A compilation of random and interesting things, musings, musics, videos, and more. Brought to you by a UChicago student with a penchant for procrastination.

Saturday, May 31, 2008

Threadless Store Chicago!

I finally got the chance to visit the physical entity that is the Threadless store in Chicago. I've been a patron of threadless.com for several years now, so visiting the store was akin to a sacred pilgrimage for me. Plus I was long overdue for a shirt purchase ...


The store itself is actually really small, but fits in snuggly alongside the boutique and restaurants on Broadway Ave in the Lincoln Park neighborhood. If you need a map, you can check it out here. The store is just a bit aways from the original Threadless warehouse, ensuring a fresh supply of new shirts every Friday. Though there are only 20 designs on sale at a given time, high rotation and an amazing presentation of the goods definitely make up for it.


LCD monitors showcase shirts, prices, and even show off customers' faces in the storefront window (you can snap your photo at the register).

I really enjoyed the visit, the staff were super friendly, their music was great and the ambiance was terrific. But the best part of it all -- I managed to make it in on the Friday before the $10 Summer Sale of 2008! All of the usual shirts were $5 off in store, and there were tons of great reprints. I wound up picking up a neat artsy design - Tools of the Trade, but I'm sure I'll order more online next week. The staffer told me there were going to be offering a couple dozen new and reprinted shirts over the course of the sale, so I don't want to miss out. I love the sales way too much.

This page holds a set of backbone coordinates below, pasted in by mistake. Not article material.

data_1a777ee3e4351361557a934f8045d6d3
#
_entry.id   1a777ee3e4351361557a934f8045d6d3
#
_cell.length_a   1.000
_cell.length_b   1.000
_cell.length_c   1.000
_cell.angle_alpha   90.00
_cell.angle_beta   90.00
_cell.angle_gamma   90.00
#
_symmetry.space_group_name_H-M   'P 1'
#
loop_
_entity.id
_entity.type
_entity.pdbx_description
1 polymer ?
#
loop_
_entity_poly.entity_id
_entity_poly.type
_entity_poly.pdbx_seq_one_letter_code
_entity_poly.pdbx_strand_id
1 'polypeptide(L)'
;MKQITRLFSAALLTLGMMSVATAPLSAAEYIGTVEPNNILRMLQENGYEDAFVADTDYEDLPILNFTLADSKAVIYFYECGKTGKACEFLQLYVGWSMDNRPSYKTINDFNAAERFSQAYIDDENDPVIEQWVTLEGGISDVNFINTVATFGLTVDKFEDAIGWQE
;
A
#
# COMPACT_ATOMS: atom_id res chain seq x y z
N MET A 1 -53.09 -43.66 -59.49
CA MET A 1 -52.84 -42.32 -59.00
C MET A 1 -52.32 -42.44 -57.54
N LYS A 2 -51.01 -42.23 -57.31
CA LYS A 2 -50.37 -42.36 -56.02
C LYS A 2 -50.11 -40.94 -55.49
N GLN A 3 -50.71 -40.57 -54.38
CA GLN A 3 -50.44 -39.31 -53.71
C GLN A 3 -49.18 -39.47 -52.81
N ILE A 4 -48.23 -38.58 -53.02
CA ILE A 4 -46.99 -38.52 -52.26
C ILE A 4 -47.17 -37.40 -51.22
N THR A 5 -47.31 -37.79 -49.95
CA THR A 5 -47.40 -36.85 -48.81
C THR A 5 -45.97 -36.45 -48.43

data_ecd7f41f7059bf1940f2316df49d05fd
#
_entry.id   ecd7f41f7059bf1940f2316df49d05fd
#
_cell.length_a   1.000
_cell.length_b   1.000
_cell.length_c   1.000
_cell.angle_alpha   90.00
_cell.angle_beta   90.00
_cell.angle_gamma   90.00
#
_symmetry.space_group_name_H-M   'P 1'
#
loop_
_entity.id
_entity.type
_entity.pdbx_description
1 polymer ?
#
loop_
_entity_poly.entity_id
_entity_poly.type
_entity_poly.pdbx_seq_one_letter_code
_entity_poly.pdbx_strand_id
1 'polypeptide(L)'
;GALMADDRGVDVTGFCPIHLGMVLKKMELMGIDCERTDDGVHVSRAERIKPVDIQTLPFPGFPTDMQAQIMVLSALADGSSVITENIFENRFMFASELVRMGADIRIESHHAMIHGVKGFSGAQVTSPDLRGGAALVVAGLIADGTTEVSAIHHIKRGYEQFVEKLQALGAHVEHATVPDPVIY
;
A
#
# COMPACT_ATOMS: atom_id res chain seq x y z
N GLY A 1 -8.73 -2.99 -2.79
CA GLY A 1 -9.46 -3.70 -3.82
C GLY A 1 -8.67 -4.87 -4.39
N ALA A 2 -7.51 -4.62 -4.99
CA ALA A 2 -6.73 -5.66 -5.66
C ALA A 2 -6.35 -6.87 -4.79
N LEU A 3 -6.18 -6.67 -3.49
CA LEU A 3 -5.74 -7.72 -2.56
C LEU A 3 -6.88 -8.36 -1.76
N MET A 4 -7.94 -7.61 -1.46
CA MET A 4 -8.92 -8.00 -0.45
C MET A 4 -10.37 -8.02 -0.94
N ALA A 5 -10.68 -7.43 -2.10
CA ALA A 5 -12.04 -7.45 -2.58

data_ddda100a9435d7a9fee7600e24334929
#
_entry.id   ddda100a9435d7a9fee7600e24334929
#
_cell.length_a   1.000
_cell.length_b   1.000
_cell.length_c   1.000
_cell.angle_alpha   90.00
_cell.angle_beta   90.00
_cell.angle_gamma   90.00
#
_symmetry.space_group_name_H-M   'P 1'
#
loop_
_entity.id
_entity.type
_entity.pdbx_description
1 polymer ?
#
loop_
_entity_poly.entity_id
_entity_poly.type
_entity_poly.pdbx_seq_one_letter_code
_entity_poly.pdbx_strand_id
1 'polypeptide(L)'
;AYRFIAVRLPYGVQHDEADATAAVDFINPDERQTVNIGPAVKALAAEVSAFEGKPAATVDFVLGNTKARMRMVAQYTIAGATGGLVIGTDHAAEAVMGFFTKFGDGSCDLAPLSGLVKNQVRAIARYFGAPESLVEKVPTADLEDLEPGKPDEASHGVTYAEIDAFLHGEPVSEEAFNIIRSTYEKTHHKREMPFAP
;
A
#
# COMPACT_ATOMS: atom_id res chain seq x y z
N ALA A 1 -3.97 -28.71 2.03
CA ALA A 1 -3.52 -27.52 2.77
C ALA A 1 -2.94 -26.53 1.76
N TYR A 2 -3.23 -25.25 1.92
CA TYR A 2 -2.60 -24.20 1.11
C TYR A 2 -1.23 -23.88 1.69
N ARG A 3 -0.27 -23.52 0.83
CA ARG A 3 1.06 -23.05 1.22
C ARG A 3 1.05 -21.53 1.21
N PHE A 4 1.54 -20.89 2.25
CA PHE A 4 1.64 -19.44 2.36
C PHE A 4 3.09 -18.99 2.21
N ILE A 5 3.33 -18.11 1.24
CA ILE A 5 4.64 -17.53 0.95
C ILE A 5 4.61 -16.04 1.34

Of course, since I'll be interning relatively close by this summer ... maybe I'll just stop in every so often. The free tote bag I got with the purchase ensures that I'll get a dollar off each purchase in the future. Oh man, I <3 Threadless.


More photos of the store via flickr

Monday, May 19, 2008

Summer Breeze 2008


This Saturday the University of Chicago hosted it's annual carnival & evening concert, tantalizingly titled Summer Breeze, despite the fact that finals are still several weeks away. I have to say I probably enjoyed this year's event more than last year's. The carnival, which lasts from noon to four, really only differed in that free Jamba Juice was involved and in the fact that I got to man the cotton candy machine (pretty sweet). The biggest difference came in the organization and line-up of the concert.

Cool Kids > Andrew Bird > Talib Kweli > Cake

Whereas last year the main acts were The Roots and Spoon (in that order), this year we had four acts which were arranged in a bit more logical fashion. The Cool Kids kicked off the concert, followed by Andrew Bird - who played until dusk. I didn't actually get to Hutch Courtyard until Talib Kweli was due to start but it seemed like people were enjoying themselves, there was a beer garden and Kraft was giving away some sort of microwavable sandwich, plus there had been some slight rain, but it had passed for the time being ...


Either way, Talib Kweli had a pretty great show, he was really going for the crowd reaction and if you can tell by the giant mass of people above, it worked pretty well. The Roots were able to do this especially well last year, but thankfully instead of putting on the equivalent of Spoon after them - they got the show topper - Cake!

The wait for Cake to set up was petty long, something like 30 minutes, in which time the rain really began to be a problem. While Mandell Hall was apparently designated the back-up location in this event, no one wanted to leave their spots in front of the stage. As the rain intensified the crowd began to grow restless and started chanting "Cake, Cake, Cake" (which the lead singer later remarked sounded like "KKK"). Ah, Cake and fascism.